“All headlines do is satisfy our need for coherence: a large event is supposed to have consequences, and consequences need causes to explain them. We have limited information about what happened on a day, and [we are] adept at finding a coherent causal story [to satisfy our needs].” -Daniel Kahneman, “Thinking, Fast and Slow”
The third quarter of 2012 ended in unimpressive fashion on Friday, but it is safe to say that the last three months’ aggregate performance took a lot of people by surprise. The quarterly gain was a respectable +5.8%, which was the 8th best return dating back to 2007. This is very good, but not really eye-popping compared to a few others. (The second and third quarters of 2009, for instance, each notched 15% returns.)
So, why has this been one of the most hated rallies in recent memory, especially of late? There are countless reasons to cite – stretched indicators, bullish sentiment, “how far we have come already,” the European mess, the political uncertainty, the fickle economy, an oversold VIX, doubt in the EURO, a non-confirming Transportation Average and strong opposition to QE3 (both the use of it and its potential implications) to name some.
Many market participants have looked at the price action over the last few months and just can’t comprehend how it could be sustained with so much of the above reasons out there. As Dr. Kahneman brings to light, when something really big (good or bad) happens, we all search for headlines to explain it. QE3 can be partially blamed… both the anticipation of, and then the reaction to, it.
But what about the early part of the summer? July had its fair share of fireworks, both up and down. While we didn’t get a trustworthy breakout until August, the quarter’s initial month was important in its ability to weather the erratic earnings season. While the market took its fair share of beatings then, in aggregate, it was able to absorb them very well, as it continuously made higher lows and averted closing below its 50-Day MA at least five separate days.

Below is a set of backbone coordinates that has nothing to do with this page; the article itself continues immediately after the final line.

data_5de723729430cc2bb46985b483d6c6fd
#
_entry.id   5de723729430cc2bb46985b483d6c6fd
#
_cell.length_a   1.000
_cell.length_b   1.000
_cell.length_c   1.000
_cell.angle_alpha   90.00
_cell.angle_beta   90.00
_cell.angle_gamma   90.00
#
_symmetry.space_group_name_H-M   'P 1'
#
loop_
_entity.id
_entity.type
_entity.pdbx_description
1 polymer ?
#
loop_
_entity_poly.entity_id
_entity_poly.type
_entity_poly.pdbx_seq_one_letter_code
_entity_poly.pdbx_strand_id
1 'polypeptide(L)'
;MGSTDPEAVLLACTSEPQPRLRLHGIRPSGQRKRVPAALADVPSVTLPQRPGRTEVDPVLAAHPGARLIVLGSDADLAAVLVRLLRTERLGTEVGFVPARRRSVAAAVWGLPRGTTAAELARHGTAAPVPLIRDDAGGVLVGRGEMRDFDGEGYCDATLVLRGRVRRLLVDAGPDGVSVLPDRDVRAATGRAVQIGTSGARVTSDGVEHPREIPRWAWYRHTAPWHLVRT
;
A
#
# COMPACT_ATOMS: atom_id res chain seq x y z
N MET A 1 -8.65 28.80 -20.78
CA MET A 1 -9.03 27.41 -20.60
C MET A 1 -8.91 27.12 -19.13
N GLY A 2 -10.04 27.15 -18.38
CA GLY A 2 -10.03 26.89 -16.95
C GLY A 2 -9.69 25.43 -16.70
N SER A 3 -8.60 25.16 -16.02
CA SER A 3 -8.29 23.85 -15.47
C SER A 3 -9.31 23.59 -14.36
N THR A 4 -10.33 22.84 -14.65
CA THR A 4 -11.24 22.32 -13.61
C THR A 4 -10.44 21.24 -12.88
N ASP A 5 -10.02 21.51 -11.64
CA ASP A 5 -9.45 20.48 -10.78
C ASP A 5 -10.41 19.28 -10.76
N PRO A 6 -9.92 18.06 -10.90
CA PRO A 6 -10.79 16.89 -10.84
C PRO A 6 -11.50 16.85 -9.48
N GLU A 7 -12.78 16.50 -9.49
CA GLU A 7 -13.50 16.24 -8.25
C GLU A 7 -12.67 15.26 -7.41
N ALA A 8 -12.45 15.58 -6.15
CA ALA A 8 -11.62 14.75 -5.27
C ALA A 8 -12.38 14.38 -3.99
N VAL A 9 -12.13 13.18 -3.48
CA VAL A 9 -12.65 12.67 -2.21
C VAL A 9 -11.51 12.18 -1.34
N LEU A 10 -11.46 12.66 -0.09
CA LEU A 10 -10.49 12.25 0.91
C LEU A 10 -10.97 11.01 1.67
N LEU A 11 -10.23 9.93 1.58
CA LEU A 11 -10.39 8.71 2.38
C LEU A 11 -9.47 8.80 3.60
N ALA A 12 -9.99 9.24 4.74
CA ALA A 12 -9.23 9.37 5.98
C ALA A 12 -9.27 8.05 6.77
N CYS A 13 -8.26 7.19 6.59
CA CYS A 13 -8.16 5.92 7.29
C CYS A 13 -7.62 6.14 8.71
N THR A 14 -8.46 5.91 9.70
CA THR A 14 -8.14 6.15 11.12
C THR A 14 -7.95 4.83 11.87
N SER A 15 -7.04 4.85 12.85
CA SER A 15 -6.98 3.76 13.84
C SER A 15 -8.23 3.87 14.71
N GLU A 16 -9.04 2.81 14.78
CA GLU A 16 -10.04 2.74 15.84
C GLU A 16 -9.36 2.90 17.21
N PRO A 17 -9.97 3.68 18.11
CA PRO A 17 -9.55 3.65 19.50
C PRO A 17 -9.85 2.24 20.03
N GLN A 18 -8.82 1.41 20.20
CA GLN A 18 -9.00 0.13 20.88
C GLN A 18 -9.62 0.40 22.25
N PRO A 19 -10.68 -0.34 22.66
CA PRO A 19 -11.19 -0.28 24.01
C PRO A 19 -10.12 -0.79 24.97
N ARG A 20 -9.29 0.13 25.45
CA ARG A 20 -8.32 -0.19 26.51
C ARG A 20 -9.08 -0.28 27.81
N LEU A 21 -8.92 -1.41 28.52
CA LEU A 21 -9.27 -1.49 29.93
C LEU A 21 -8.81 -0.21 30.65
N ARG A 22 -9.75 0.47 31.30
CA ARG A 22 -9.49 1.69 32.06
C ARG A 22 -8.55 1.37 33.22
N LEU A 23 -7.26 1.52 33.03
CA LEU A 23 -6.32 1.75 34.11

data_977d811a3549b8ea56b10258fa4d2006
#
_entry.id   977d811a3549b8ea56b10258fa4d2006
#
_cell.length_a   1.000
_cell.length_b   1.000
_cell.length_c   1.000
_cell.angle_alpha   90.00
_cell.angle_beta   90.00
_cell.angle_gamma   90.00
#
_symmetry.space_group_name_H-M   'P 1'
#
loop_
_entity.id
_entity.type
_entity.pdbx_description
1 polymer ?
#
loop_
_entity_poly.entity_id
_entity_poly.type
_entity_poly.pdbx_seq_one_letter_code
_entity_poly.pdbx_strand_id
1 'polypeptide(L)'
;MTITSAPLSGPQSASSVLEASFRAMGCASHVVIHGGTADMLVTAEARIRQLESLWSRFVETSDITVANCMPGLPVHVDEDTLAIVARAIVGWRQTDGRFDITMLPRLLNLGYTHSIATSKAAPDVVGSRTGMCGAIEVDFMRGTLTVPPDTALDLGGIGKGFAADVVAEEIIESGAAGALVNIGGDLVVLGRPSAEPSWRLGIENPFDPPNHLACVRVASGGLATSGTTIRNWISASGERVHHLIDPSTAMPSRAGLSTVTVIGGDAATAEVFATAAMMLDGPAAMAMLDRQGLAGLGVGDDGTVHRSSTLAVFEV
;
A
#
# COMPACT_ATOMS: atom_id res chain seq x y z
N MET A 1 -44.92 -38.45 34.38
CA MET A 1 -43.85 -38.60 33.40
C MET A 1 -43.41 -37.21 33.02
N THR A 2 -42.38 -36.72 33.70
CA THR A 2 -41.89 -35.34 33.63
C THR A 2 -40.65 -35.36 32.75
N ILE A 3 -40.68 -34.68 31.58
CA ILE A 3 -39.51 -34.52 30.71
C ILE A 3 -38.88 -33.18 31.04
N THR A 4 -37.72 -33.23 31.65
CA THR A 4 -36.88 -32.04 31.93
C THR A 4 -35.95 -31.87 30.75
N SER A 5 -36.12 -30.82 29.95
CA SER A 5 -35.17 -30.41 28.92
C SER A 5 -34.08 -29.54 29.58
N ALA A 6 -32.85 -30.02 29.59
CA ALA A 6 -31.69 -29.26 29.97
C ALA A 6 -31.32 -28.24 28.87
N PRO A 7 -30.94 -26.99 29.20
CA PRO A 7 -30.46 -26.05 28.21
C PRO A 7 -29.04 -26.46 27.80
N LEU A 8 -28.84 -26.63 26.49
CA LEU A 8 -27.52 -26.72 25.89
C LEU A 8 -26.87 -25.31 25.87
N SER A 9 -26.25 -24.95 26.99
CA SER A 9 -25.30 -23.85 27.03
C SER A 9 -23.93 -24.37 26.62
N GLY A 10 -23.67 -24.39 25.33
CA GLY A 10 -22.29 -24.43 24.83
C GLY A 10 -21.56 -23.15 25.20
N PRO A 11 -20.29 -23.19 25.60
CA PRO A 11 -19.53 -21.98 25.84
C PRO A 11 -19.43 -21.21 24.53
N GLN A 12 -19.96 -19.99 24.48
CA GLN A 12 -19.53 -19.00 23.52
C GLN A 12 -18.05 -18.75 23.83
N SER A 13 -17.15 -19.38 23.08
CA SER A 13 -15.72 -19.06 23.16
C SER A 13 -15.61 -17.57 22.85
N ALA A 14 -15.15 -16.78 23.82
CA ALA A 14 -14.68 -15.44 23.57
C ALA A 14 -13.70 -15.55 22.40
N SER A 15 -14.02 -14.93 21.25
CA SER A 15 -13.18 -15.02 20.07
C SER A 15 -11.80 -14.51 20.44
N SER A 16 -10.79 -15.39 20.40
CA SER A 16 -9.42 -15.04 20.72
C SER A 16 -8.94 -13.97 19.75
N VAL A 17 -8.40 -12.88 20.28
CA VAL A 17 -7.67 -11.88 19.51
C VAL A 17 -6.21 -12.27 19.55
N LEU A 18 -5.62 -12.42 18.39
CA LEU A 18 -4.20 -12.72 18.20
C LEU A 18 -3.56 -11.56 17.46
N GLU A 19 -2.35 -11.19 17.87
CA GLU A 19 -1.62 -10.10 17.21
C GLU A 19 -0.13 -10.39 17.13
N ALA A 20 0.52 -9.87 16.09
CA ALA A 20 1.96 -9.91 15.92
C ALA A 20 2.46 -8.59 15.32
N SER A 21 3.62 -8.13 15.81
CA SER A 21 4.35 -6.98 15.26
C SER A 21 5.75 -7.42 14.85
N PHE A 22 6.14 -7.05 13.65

And this set it up for the August breakout. That breakout, of course, pushed the SPX to, and through, 1400 for the first time since May. Then, on 8/21, it made a new 2012 high. The second half of August was about as boring and quiet a month in recent memory, but the dullness only got the market primed for September’s breakout move.
What could disrupt this run? A marked change of behavior, and despite some cracks to end the month and quarter, it hasn’t fully happened just yet. For comparison’s sake, looking back to earlier this year, we recall that Q1 logged a substantial 12% gain, the third best over the last five years. A new high was immediately logged on April 2nd as the second quarter commenced. But with it, some noticeable divergences emerged, as the RUT, COMP and NDX all failed to confirm this high. Soon thereafter, the market began to bleed, which wasn’t fully bandaged until the June 4th pivot.
Will the same fate be in the cards for the fourth quarter? Are we on our last legs? We’ll have to see. As of now, the market continues its attempt to hold in place in a very challenging environment. Using price action as the final arbiter worked well in Q3, and if nothing else, we’ll continue to look toward it as a guide more than anything else.